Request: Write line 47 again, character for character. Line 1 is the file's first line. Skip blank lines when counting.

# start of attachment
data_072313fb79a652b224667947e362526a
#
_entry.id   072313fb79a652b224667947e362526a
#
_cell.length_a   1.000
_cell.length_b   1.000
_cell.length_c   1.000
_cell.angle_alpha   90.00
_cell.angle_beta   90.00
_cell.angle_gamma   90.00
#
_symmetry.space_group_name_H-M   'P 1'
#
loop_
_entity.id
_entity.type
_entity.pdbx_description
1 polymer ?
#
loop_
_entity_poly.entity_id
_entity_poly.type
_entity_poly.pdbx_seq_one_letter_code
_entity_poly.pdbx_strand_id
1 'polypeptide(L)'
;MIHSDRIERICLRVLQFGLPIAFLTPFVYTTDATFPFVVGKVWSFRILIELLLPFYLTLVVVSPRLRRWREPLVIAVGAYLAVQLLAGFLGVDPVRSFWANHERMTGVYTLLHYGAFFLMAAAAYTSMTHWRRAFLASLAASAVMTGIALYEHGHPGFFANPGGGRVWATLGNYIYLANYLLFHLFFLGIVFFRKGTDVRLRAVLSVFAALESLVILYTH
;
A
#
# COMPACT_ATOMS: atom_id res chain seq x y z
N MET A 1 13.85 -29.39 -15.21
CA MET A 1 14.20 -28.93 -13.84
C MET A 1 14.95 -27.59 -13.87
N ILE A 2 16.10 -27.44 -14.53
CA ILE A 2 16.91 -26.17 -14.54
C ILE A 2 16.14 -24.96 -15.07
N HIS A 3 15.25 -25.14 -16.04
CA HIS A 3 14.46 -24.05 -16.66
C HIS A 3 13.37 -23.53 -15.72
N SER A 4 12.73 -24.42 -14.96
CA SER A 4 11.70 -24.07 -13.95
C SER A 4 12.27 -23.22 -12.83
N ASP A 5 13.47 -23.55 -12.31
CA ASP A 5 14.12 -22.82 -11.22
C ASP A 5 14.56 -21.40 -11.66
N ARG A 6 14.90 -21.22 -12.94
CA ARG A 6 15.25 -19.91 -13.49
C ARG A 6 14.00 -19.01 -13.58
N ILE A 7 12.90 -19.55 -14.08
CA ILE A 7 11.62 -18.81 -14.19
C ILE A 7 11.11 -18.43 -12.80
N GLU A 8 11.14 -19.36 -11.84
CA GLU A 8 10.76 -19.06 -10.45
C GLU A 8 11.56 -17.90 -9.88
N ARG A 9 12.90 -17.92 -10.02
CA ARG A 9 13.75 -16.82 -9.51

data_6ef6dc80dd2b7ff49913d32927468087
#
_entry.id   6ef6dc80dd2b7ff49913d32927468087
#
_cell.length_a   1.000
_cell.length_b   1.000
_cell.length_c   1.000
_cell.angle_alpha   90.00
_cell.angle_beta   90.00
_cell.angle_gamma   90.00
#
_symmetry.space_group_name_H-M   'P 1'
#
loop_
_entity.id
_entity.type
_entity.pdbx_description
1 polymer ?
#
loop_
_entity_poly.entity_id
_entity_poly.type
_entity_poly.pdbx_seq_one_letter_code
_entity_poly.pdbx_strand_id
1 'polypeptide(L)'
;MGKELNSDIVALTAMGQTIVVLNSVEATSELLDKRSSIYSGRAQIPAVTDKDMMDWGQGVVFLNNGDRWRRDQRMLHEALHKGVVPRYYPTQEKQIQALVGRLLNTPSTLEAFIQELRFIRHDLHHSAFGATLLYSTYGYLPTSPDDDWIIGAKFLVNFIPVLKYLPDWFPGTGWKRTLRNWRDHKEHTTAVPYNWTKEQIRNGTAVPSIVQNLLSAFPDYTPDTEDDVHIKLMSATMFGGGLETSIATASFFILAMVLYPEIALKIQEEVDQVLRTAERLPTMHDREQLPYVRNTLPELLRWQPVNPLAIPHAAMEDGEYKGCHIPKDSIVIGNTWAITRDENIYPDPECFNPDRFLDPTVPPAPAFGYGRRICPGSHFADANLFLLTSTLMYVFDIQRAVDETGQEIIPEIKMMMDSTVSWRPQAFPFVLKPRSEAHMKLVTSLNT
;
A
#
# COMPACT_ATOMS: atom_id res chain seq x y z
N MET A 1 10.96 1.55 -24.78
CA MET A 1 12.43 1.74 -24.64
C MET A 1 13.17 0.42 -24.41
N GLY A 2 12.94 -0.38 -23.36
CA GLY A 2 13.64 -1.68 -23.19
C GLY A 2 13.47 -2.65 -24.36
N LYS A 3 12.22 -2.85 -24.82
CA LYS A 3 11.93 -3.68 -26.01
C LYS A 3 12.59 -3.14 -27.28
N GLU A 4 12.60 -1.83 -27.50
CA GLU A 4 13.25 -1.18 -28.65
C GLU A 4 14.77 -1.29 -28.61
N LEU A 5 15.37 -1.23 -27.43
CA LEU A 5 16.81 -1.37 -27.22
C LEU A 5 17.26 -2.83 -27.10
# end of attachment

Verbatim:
CA ARG A 6 15.25 -19.91 -13.49